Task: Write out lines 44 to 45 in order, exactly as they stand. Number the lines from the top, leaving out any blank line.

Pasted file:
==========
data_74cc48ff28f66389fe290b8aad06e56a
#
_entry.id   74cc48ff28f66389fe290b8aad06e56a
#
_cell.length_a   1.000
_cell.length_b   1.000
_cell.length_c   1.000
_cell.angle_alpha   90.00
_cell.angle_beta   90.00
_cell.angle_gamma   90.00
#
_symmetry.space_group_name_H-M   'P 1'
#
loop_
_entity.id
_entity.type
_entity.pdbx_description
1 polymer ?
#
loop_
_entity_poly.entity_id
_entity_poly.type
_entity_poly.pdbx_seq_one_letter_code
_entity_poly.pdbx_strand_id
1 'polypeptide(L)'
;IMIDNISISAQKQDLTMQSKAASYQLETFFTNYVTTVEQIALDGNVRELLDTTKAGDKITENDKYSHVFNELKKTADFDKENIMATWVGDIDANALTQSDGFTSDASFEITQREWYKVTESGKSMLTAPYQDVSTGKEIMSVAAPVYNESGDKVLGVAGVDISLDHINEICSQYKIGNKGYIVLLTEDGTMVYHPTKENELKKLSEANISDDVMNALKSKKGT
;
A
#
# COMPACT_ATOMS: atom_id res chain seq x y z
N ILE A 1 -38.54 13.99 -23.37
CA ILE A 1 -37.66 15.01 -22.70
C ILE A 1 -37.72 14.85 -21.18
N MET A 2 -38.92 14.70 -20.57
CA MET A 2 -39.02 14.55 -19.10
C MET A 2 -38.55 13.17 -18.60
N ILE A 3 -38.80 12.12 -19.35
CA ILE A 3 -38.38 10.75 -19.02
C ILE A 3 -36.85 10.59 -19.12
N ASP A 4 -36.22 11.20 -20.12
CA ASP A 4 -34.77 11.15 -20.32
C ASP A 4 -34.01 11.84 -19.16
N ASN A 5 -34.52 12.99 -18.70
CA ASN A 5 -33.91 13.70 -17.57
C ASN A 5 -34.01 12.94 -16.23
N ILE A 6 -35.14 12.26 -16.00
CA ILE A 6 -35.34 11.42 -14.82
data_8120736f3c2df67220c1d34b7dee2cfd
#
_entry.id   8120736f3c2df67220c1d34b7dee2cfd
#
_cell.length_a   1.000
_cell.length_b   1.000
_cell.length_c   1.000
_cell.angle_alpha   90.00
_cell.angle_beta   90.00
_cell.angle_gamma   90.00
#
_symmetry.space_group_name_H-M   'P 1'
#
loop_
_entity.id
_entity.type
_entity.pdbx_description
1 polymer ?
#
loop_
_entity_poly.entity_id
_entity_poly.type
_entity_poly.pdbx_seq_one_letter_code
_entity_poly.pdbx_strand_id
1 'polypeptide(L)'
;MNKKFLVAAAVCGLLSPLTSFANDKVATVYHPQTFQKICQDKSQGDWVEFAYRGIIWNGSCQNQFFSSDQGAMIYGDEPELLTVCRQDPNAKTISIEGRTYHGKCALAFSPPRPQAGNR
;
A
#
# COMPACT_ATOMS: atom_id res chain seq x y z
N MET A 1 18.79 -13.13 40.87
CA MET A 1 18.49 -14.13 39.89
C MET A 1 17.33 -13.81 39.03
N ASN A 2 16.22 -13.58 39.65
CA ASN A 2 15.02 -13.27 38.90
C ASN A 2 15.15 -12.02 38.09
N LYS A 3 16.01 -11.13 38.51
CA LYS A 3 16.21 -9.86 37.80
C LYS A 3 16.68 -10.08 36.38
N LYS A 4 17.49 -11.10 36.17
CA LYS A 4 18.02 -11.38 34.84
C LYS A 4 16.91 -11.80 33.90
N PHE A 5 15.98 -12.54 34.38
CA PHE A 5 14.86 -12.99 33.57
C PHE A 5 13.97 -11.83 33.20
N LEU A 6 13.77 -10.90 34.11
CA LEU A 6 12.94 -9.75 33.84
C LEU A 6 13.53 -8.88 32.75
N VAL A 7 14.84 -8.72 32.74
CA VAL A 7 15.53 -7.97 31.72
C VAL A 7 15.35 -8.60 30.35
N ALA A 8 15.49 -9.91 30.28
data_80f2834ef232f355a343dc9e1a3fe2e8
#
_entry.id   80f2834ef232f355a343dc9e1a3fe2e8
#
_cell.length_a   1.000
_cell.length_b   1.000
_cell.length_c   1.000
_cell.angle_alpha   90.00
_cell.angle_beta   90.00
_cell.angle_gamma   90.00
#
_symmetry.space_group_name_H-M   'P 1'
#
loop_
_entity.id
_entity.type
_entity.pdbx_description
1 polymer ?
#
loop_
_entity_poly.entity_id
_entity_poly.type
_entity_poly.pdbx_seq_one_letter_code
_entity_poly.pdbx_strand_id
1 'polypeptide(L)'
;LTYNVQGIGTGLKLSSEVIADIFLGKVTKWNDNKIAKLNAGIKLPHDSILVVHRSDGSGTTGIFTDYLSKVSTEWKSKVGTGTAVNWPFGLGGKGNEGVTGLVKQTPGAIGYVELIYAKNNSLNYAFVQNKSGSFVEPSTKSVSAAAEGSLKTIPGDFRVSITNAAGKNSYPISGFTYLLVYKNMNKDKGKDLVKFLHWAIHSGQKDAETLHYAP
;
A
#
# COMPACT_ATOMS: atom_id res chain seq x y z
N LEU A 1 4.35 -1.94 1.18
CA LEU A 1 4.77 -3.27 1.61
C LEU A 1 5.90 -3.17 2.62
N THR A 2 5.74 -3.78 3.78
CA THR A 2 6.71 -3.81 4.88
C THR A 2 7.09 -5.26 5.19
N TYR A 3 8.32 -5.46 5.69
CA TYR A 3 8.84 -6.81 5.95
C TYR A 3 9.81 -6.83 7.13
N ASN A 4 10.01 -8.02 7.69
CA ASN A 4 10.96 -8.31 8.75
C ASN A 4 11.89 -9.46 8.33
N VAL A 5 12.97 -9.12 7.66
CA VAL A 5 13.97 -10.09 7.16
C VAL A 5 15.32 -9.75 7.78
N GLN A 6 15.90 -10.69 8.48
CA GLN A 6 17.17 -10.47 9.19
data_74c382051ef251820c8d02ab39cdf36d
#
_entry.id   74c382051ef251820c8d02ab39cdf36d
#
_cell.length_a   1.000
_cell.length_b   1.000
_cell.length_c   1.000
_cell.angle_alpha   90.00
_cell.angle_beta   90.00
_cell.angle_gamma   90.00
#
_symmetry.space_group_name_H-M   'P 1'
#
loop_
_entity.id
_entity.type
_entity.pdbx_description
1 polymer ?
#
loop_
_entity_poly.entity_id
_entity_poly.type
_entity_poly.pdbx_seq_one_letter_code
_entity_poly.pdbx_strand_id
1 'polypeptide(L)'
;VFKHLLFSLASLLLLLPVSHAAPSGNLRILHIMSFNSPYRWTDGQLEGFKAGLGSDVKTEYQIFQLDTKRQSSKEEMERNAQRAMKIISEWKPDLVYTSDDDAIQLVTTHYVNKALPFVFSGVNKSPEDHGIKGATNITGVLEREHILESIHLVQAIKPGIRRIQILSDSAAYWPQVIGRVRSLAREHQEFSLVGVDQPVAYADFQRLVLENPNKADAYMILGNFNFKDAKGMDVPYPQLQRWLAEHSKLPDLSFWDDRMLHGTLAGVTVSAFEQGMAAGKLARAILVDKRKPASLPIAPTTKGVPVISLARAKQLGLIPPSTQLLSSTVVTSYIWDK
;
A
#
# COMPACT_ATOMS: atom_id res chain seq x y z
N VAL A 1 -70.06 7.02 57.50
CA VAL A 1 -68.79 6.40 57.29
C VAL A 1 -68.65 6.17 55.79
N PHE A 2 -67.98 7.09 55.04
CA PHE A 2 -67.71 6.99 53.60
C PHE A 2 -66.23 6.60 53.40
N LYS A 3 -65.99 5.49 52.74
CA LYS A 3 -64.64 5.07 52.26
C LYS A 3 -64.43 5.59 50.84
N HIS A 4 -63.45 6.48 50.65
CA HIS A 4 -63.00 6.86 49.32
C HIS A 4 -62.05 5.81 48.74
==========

CA ASN A 5 -33.91 13.70 -17.57
C ASN A 5 -34.01 12.94 -16.23